Two Species of Seahorses Found Living in the Thames River

For years—once in 2008, and a second time in 2011—conservationists have spotted mysterious visitors in the Thames.

Now, they’ve confirmed that two species of seahorses have found a home in the river, the short-snouted seahorse and the spiny seahorse. They’ve been in Greenwich and near the South Bank. Scientists now suspect that the seahorses—which have been seen on six separate occasions over the last two months—are permanent residents of the area. In the past, observers have only found one or two per year.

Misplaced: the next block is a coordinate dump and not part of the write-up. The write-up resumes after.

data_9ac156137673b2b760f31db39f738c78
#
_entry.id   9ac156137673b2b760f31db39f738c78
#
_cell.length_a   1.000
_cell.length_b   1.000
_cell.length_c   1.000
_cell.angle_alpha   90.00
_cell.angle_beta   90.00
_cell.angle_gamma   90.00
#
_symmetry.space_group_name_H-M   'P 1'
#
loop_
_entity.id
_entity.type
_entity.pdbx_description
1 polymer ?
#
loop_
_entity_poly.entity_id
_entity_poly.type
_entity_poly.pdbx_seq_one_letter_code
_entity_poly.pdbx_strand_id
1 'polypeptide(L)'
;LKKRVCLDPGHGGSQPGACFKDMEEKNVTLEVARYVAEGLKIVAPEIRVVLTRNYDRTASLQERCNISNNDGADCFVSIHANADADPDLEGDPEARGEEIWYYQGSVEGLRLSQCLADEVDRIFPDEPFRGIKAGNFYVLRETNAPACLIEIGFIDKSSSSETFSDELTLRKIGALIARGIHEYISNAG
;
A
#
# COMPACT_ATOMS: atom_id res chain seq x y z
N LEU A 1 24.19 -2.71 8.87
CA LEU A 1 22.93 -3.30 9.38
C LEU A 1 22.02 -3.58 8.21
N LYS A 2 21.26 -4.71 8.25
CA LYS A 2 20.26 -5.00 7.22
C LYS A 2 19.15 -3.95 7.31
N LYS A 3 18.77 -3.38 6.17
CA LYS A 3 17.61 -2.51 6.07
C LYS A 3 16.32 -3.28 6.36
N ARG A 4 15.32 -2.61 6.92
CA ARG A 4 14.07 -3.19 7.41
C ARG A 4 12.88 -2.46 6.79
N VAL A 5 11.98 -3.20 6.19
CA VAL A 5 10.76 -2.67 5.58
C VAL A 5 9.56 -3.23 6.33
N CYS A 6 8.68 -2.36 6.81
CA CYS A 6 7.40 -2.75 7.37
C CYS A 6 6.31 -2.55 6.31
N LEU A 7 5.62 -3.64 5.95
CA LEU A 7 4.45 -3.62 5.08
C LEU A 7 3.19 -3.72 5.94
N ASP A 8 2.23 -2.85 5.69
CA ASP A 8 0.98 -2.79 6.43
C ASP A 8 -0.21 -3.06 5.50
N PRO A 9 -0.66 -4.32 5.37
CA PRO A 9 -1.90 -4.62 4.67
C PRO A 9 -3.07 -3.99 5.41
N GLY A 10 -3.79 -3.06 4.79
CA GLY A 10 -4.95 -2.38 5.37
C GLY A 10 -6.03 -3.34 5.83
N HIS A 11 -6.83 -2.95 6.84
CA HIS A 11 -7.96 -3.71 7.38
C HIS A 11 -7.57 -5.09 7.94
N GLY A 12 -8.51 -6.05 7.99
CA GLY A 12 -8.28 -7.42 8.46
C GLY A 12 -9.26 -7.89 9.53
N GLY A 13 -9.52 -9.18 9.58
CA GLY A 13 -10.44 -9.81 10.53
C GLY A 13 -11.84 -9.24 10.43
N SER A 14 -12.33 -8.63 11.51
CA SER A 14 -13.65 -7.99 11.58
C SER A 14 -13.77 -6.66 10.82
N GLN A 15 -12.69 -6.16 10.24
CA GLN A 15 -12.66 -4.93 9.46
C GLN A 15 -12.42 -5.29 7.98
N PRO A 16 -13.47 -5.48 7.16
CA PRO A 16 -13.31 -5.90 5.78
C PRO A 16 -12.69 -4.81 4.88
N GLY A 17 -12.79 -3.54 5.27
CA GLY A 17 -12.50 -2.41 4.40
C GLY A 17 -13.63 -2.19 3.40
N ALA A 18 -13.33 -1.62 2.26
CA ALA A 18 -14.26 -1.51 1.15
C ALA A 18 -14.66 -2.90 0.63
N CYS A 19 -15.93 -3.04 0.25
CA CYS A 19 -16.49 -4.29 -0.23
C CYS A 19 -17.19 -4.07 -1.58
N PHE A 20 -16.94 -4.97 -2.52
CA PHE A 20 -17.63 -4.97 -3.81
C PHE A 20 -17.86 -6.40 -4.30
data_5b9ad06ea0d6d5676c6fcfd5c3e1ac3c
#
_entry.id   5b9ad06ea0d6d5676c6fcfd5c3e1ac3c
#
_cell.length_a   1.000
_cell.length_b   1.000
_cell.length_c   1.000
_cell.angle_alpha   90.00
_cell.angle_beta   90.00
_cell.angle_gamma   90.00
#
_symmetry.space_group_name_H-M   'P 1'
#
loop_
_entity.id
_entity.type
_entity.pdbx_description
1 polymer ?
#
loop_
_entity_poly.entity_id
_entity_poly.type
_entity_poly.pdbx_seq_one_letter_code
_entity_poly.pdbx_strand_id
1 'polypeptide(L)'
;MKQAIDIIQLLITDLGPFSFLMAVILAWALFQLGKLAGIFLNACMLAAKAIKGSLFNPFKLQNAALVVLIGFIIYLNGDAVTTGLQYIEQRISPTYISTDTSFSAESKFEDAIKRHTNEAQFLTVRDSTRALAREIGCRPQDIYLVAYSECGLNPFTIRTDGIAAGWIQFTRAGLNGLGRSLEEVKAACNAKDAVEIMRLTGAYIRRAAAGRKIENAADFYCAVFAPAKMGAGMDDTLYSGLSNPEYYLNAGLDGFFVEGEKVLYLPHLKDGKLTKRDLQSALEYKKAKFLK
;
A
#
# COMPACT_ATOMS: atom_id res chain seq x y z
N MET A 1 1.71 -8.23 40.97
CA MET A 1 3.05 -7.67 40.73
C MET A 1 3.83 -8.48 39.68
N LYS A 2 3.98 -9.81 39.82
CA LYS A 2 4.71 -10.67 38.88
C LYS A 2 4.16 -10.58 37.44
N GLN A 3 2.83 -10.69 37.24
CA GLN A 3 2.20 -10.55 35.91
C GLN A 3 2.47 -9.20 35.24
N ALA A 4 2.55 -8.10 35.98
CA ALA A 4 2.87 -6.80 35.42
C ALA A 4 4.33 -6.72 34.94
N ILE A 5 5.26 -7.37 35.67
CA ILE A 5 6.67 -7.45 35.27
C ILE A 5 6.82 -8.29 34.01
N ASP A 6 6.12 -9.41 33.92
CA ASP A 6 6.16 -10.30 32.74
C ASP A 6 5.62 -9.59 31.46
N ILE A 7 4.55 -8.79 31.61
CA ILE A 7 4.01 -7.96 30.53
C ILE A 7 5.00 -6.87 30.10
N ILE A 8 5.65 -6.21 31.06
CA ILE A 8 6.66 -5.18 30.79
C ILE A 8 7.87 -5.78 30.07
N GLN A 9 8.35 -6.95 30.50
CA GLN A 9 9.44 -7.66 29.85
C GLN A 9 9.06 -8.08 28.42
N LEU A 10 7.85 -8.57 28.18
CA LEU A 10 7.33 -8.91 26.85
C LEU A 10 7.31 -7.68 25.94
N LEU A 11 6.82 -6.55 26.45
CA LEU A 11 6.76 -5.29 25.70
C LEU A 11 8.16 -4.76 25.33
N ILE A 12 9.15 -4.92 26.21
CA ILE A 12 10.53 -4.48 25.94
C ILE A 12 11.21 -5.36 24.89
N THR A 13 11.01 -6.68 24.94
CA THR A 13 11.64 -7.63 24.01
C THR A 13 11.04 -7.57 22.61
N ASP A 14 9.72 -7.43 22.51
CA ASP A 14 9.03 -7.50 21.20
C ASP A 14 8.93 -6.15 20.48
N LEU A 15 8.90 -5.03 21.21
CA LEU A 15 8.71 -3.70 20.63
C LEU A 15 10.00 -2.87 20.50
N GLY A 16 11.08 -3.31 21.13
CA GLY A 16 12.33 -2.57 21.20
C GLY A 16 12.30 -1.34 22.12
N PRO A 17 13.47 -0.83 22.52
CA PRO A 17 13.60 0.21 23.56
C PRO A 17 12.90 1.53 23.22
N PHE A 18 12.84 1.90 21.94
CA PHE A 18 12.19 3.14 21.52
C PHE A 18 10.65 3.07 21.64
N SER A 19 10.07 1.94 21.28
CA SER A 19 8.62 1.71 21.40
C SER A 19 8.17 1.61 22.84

The short-snouted seahorse

More than 100 species of fish, gray seals, and sharks also live in the Thames. Back in 2008, Jessica Aldred reported for the The Guardian that signs of seahorses meant that the river water was becoming clearer:

Scientists at the ZSL [Zoological Society of London] say the presence of the seahorses in the Thames estuary is a good sign that river quality is improving, but warned that any disturbance to their habitats could be disastrous.

[…]

Seahorses are threatened by overexploitation for traditional medicines, aquariums and curiosities, accidental capture by fishing fleets, and degradation of their habitats.

Seahorses are known among aquarists to sticklers for clean water, so the fact that seahorses have taken up residence in the Thames showsjust how drastically the water quality has improved over the decades.

Check out this video from BBC News about the finding: